Monday, July 24, 2006

California Proposition 87

California voters will be have another chance to reaffirm how much they enjoy the deep and hard screwing of their energy economy in the hands of petroleum companies by failing to approve Proposition 87 in November.

Proposition 87 is also known as the California Clean Energy Initiative, and you can download the PDF file from the Secretary of State here. As a public service for California voters, I will review the text of the actual initiative here in this very blog posting and summarize to the best of my ability. (I should disclose at the start that I am registered to vote as a Green, so you might expect that I am favorably pre-disposed toward initiatives of this sort. I will try to be as cynical and as jaundiced as possible.)

Skipping past the first three sections to the normative text of the initiative (and reordering the sections for clarity), let me summarize what Proposition 87 will do:

  • Establish the Clean Alternative Energy Program within an existing bureacracy I've never heard of before called the California Energy Alternatives Program Authority, which will be empowered in a bunch of new ways to spend money on behalf of the program. Also establishes a special purpose fund, separated from the general fund, called the California Energy Independence Fund and authorizes the Authority to spend four billion dollars from it on a variety of projects described below.

  • Imposes the California Energy Independence Fund Assessment "upon the privilege of severing oil from the earth or water in [California] for sale, transport, consumption, storage, profit or use" applied to the gross value of each barrel of oil. The rate is 6%, but it could go lower if the price of oil magically drops (due to price manipulation, for example).

  • Allocates the four billion dollars raised by the assessment to a Gasoline and Diesel Use Reduction Account, a Research and Innovation Acceleration Account, a Vocational Training Account and a Public Education Account and Administration Account. Or, in English, the money will go toward providing incentives to reduce gasoline and diesel consumption, produce alternative clean energy systems, research and development activity, some public service announcements, and the big deal that will get all the press chattering: grants to promote the rollout of E85 refueling stations, i.e. 85% ethanol fuels for existing "flexible fuel vehicles" in California.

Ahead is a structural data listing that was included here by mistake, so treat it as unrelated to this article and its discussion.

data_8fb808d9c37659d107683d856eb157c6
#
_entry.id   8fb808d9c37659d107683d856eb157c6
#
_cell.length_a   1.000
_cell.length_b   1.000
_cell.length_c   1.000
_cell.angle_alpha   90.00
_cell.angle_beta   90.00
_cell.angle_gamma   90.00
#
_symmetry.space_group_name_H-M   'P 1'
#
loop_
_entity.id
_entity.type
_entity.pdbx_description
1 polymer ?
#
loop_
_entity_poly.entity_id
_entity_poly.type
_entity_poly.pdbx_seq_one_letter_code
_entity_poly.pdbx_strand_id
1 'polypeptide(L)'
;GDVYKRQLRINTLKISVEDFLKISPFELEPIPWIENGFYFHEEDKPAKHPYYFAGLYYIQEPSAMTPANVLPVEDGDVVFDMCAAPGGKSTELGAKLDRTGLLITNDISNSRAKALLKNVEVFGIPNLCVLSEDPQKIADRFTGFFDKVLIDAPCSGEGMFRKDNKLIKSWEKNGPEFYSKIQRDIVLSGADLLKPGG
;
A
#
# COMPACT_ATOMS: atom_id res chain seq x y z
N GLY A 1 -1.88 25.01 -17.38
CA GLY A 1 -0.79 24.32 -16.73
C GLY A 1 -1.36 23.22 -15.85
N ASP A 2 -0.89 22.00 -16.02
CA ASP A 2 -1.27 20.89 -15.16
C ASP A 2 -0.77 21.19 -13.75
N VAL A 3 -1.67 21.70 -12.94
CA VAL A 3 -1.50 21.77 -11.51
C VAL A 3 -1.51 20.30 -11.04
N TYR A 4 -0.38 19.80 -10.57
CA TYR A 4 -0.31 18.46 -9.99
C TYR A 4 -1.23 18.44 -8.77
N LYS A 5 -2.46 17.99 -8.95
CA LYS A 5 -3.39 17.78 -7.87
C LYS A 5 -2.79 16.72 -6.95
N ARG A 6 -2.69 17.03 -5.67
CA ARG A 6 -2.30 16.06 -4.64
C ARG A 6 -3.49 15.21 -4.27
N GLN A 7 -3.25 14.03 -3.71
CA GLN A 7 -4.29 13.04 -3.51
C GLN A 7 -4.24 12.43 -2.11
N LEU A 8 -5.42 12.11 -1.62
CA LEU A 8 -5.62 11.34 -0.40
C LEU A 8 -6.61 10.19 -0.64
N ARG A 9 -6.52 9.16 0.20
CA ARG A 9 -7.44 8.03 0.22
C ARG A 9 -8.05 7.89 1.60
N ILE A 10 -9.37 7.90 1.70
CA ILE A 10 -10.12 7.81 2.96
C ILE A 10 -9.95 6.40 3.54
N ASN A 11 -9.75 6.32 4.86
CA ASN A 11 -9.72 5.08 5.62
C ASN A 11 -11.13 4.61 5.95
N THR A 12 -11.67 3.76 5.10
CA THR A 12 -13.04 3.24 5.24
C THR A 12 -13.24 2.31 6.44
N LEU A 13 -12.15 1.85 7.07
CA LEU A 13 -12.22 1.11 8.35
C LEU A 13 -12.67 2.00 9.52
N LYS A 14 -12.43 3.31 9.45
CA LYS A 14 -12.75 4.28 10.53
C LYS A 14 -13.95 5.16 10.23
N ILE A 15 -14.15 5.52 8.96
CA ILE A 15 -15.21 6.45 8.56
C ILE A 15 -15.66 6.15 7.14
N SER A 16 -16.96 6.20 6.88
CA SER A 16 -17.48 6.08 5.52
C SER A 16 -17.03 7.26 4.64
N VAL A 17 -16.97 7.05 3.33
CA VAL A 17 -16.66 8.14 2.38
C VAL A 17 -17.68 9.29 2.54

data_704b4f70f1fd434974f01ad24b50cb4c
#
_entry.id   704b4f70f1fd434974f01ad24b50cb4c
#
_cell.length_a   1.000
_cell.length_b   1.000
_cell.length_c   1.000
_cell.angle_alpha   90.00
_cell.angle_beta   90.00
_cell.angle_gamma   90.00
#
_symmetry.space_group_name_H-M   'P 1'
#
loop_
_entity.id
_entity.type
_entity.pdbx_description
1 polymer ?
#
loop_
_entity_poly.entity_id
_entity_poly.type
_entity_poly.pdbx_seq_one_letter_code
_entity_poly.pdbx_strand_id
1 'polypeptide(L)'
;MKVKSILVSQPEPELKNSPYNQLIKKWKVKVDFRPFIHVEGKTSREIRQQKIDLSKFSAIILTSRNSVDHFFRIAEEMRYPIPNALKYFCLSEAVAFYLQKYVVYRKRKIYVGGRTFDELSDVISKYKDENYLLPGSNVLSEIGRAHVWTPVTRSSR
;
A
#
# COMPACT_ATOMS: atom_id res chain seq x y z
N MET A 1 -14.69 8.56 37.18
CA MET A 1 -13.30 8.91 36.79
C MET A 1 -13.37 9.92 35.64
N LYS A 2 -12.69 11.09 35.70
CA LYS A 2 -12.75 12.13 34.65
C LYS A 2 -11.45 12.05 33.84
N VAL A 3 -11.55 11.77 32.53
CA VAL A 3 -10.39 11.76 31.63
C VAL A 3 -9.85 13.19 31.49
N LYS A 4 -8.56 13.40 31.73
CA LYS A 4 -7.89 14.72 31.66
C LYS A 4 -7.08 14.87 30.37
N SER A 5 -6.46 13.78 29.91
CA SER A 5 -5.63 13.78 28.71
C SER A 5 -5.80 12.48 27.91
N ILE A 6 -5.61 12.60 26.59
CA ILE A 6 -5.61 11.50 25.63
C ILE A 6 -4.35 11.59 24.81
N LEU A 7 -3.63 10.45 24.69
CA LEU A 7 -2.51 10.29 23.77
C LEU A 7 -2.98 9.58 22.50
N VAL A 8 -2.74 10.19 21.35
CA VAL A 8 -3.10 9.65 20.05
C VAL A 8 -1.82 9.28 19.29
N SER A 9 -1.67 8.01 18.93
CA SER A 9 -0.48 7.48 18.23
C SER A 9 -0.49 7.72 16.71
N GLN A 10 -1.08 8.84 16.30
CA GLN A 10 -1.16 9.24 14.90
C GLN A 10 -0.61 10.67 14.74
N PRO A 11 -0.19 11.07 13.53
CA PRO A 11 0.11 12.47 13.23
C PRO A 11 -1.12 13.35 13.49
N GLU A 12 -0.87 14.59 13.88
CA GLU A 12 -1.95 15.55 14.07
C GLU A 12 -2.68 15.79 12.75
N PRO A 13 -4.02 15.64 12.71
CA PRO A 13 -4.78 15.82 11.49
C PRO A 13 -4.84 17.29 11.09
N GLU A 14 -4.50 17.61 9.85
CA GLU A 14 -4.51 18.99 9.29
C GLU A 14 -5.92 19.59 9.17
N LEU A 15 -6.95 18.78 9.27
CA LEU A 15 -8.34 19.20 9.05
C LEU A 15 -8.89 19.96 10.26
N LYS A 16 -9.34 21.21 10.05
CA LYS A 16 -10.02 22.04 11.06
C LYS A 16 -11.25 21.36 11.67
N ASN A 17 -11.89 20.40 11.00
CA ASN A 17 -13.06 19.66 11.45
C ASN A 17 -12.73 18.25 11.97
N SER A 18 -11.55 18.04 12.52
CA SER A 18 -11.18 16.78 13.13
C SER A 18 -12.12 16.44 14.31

• Reorganizes the California Energy Alternatives Program Authority. Adds four new members, appointed by various high-level positions in the state government, e.g. the governor, the speaker of the assembly, etc. Replaces the President of the PUC with the Secretary of California EPA. Replaces the Director of Finance with the State Treasurer. Requires the Authority to appoint a CEO.

  • Authorizes the California Energy Alternatives Program Authority to incur its own debts. It may only service those debts from its own revenues, i.e. not from the State general revenues.

  • Forbids the producer, first purchaser or anybody else from passing the costs of paying the assessment onto retail fuel customers. Authorizes the State Board of Equalization to investigate such attempts to hide the salami.

  • A whole bunch of stuff that looks like boiler plate to my untrained eye.

I like this ballot initiative.

The Yes on 87 campaign is pushing the message that this initiative will "make oil companies pay their fair share" for cleaner energy. I don't know about that, but what it does do is pretty straightforward. It charges the oil companies a royalty for extracting the natural resources of the State of California. That sounds to me like a no-fscking-brainer. I'm trying to figure out why this wasn't done fifty years ago. This initiative could call for dumping that money into the California general revenue fund, and I would still support it. Maybe, you're the type who wants to know who else is endorsing before you're willing to sign up. (I know I usually do.)

I predict some people will feel sorry for the oil companies having to pay this special tax on every barrel of oil they pump out of California wells, and to them I would say this: Dudes, what have you been smoking? And, is there any left in the bowl, or are you just sucking spent butane?

Look at it this way. Oil companies have been reporting record profits. Persian Gulf oil producers are charging a royalty on extraction. Venezuelan oil producers are charging a royalty. You better believe the Nigerians are charging a royalty. For crying out loud, Texas and Alaska are charging royalties! The oil companies have to eat the cost of those taxes today, and they still haul in healthy profits.

Don't feel sorry for Exxon shareholders, California. They will survive.

In the meantime, four billion dollars will go a long way toward kick-starting a transition to flexible fuel hybrid vehicles, which will get us going toward a reduction in greenhouse gas emissions to address the global climate crisis. It will even help the oil companies in the long run, because the Hubbert Peak is real, they all know it, and they've got to find a way to make the transition from petroleum to alternative energy. This initiative will help do that.

Nevertheless, the oil companies are guaranteed to pitch a fit. They and their supporters will spend massive amounts of money to oppose this initiative. Expect to be overwhelmed with bullshit from the professional newspeak industry.

If you want to see a clean energy economy in California— in America, for that matter— then now is the time to get hooked up with the Yes On 87 campaign. Flow them some love. Post articles on your blog. Talk it up with your friends. This one is important, folks. Let's get to work.

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